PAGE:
Botswana wants South Africa to buy even more electricity from it after President Cyril Ramaphosa declared his plan to import electricity from neighbouring nations to supplement South Africa’s limited power supply.
Given that electricity cannot be stored on any significant scale and that fluctuations can tax generators, Botswana Power Corporation (BPC) wants Eskom to purchase its off-peak generated power.
“BPC has therefore started engaging Eskom to purchase the excess electricity supply generated during off-peak times (weekends) to protect our plants against load management fluctuations and ensure that surplus electricity has a secured market,” BPC said in a statement.
On Monday night, Ramaphosa said: “Neighbouring countries in southern Africa, such as Botswana and Zambia, have more electricity capacity than they require for their economies. Eskom will now import power from these countries through the southern African power pool arrangement.”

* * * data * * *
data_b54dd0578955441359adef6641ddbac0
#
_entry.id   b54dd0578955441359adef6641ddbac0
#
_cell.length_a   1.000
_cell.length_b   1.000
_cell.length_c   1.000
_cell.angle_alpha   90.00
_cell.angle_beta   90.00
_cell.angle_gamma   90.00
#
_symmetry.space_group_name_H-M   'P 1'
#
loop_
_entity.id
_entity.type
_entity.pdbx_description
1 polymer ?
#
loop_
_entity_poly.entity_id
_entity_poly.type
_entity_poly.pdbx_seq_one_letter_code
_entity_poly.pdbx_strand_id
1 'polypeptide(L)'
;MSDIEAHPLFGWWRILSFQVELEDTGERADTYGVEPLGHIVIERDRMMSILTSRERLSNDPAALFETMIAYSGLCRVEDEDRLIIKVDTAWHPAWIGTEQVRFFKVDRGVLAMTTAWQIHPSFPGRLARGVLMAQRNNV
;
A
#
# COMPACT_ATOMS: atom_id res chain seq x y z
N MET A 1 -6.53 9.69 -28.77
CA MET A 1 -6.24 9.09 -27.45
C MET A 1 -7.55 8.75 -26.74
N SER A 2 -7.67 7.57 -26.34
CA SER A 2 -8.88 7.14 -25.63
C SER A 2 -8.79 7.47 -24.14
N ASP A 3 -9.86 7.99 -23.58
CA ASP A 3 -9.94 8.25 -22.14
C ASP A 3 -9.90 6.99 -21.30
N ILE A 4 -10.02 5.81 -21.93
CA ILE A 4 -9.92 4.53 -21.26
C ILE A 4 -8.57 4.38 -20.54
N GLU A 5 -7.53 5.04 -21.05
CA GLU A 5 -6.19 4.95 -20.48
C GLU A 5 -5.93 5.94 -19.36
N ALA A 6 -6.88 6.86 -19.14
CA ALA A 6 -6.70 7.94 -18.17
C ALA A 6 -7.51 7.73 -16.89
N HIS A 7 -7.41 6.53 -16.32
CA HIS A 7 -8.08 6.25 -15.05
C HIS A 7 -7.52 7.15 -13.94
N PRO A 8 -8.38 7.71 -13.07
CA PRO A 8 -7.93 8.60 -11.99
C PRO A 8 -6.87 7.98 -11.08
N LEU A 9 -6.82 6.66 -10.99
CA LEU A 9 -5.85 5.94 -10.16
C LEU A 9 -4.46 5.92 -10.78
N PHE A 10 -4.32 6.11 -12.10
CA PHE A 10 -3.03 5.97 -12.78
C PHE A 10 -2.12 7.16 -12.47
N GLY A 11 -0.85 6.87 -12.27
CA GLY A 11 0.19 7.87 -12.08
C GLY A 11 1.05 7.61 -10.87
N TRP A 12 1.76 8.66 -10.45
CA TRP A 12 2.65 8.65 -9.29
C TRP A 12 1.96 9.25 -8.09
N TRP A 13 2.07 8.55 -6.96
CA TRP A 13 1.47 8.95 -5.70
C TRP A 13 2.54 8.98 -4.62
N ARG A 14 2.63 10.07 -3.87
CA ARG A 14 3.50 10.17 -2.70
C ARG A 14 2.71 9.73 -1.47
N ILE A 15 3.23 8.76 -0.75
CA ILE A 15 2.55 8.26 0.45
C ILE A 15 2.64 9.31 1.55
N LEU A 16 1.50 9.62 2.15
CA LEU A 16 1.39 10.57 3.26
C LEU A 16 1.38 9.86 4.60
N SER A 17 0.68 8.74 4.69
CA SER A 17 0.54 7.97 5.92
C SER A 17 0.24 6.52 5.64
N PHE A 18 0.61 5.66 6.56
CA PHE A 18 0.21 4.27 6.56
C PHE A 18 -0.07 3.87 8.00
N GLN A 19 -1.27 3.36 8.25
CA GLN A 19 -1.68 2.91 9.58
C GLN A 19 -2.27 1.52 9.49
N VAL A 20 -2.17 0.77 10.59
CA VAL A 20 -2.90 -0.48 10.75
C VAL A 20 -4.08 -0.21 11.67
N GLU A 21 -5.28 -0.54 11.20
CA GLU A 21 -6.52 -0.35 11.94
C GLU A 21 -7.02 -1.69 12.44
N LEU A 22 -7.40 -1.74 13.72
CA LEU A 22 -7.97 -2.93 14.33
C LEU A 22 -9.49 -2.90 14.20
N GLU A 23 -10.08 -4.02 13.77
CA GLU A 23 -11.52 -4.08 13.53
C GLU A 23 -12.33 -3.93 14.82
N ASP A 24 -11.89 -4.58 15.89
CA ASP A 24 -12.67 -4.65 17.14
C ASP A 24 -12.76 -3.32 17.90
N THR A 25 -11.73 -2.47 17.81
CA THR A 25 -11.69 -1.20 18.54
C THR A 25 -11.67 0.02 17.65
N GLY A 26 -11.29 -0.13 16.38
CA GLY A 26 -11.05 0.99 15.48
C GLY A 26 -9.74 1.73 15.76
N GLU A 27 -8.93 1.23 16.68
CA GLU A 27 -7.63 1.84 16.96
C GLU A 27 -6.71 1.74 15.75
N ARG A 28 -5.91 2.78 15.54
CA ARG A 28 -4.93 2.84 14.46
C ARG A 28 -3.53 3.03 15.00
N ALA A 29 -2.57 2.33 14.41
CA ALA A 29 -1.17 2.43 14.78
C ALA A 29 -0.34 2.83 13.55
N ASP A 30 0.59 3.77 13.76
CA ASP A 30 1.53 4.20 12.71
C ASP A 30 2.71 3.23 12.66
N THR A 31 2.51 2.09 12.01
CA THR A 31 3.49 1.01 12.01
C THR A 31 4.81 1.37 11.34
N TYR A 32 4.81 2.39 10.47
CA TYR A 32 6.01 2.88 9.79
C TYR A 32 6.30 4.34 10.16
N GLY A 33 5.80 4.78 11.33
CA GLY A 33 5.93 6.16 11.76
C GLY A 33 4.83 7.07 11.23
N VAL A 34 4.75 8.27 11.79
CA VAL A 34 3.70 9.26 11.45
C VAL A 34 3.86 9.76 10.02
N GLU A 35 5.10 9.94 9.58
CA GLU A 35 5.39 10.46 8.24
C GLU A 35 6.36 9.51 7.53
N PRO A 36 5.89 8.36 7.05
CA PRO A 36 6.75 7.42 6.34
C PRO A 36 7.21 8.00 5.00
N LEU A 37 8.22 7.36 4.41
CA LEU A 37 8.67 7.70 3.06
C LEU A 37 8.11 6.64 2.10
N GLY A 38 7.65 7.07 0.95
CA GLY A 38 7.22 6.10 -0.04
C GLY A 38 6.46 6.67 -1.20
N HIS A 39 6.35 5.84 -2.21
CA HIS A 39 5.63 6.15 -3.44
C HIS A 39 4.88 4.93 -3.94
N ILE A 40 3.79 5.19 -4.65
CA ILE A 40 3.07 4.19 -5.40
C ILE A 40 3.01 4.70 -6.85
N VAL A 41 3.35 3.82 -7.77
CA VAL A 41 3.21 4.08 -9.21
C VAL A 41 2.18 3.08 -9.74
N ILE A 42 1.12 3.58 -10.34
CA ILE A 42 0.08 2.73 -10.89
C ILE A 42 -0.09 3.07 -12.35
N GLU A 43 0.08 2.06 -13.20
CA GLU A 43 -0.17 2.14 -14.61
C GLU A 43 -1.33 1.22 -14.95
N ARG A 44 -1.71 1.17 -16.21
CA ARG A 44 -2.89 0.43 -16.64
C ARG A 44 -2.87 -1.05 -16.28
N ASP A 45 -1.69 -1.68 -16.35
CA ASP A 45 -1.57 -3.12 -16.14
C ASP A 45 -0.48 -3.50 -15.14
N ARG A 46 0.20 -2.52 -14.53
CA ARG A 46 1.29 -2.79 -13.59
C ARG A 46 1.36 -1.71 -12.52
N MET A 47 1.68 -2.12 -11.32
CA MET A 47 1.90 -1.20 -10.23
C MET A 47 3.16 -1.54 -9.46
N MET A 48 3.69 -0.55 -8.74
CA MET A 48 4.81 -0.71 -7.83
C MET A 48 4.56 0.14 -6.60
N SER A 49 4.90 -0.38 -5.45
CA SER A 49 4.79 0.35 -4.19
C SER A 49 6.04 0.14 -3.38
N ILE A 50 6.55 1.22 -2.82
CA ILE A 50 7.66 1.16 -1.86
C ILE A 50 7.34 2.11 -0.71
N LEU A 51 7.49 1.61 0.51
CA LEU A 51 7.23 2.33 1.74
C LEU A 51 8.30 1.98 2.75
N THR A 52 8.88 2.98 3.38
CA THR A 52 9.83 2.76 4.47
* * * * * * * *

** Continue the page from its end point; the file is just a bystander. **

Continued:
Responding to Ramaphosa’s measures, BPC said it was “alive to the announcement made by the Republic of South Africa president…that Eskom will import power from Botswana”.
Through the Maduo26 strategy, a five-year plan launched last year, Botswana intends to achieve its vision of becoming “a regional benchmark in electricity supply” by 2026.
So far, BPC said, it has been meeting local energy needs during off-peak hours. It is, therefore “able to export excess power to the region”.